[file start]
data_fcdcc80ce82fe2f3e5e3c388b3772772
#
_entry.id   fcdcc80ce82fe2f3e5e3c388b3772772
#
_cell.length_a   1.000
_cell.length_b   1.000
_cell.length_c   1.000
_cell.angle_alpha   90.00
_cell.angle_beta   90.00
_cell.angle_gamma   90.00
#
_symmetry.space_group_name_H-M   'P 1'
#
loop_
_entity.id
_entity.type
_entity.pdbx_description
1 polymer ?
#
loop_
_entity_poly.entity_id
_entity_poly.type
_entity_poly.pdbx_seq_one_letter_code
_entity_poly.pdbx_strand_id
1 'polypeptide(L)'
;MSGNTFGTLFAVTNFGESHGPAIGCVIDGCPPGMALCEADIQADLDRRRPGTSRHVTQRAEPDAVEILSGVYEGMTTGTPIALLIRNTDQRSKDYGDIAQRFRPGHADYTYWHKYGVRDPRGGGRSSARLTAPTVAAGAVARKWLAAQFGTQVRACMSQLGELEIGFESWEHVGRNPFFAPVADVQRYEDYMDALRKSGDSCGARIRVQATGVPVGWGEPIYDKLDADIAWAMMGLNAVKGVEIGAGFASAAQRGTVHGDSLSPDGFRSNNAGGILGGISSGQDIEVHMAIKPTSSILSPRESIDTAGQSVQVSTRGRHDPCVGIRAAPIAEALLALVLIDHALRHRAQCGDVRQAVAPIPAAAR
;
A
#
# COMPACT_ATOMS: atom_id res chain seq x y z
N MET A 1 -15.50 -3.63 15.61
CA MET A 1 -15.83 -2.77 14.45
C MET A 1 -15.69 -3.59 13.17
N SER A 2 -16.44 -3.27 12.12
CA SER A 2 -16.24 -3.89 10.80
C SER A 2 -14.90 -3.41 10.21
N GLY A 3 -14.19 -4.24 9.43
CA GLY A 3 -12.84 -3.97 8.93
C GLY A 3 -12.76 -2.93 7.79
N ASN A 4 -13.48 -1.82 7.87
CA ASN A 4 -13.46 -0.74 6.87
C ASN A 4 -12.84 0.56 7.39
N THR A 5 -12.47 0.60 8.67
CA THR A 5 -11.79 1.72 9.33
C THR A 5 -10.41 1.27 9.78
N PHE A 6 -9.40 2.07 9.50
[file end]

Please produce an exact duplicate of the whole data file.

data_fcdcc80ce82fe2f3e5e3c388b3772772
#
_entry.id   fcdcc80ce82fe2f3e5e3c388b3772772
#
_cell.length_a   1.000
_cell.length_b   1.000
_cell.length_c   1.000
_cell.angle_alpha   90.00
_cell.angle_beta   90.00
_cell.angle_gamma   90.00
#
_symmetry.space_group_name_H-M   'P 1'
#
loop_
_entity.id
_entity.type
_entity.pdbx_description
1 polymer ?
#
loop_
_entity_poly.entity_id
_entity_poly.type
_entity_poly.pdbx_seq_one_letter_code
_entity_poly.pdbx_strand_id
1 'polypeptide(L)'
;MSGNTFGTLFAVTNFGESHGPAIGCVIDGCPPGMALCEADIQADLDRRRPGTSRHVTQRAEPDAVEILSGVYEGMTTGTPIALLIRNTDQRSKDYGDIAQRFRPGHADYTYWHKYGVRDPRGGGRSSARLTAPTVAAGAVARKWLAAQFGTQVRACMSQLGELEIGFESWEHVGRNPFFAPVADVQRYEDYMDALRKSGDSCGARIRVQATGVPVGWGEPIYDKLDADIAWAMMGLNAVKGVEIGAGFASAAQRGTVHGDSLSPDGFRSNNAGGILGGISSGQDIEVHMAIKPTSSILSPRESIDTAGQSVQVSTRGRHDPCVGIRAAPIAEALLALVLIDHALRHRAQCGDVRQAVAPIPAAAR
;
A
#
# COMPACT_ATOMS: atom_id res chain seq x y z
N MET A 1 -15.50 -3.63 15.61
CA MET A 1 -15.83 -2.77 14.45
C MET A 1 -15.69 -3.59 13.17
N SER A 2 -16.44 -3.27 12.12
CA SER A 2 -16.24 -3.89 10.80
C SER A 2 -14.90 -3.41 10.21
N GLY A 3 -14.19 -4.24 9.43
CA GLY A 3 -12.84 -3.97 8.93
C GLY A 3 -12.76 -2.93 7.79
N ASN A 4 -13.48 -1.82 7.87
CA ASN A 4 -13.46 -0.74 6.87
C ASN A 4 -12.84 0.56 7.39
N THR A 5 -12.47 0.60 8.67
CA THR A 5 -11.79 1.72 9.33
C THR A 5 -10.41 1.27 9.78
N PHE A 6 -9.40 2.07 9.50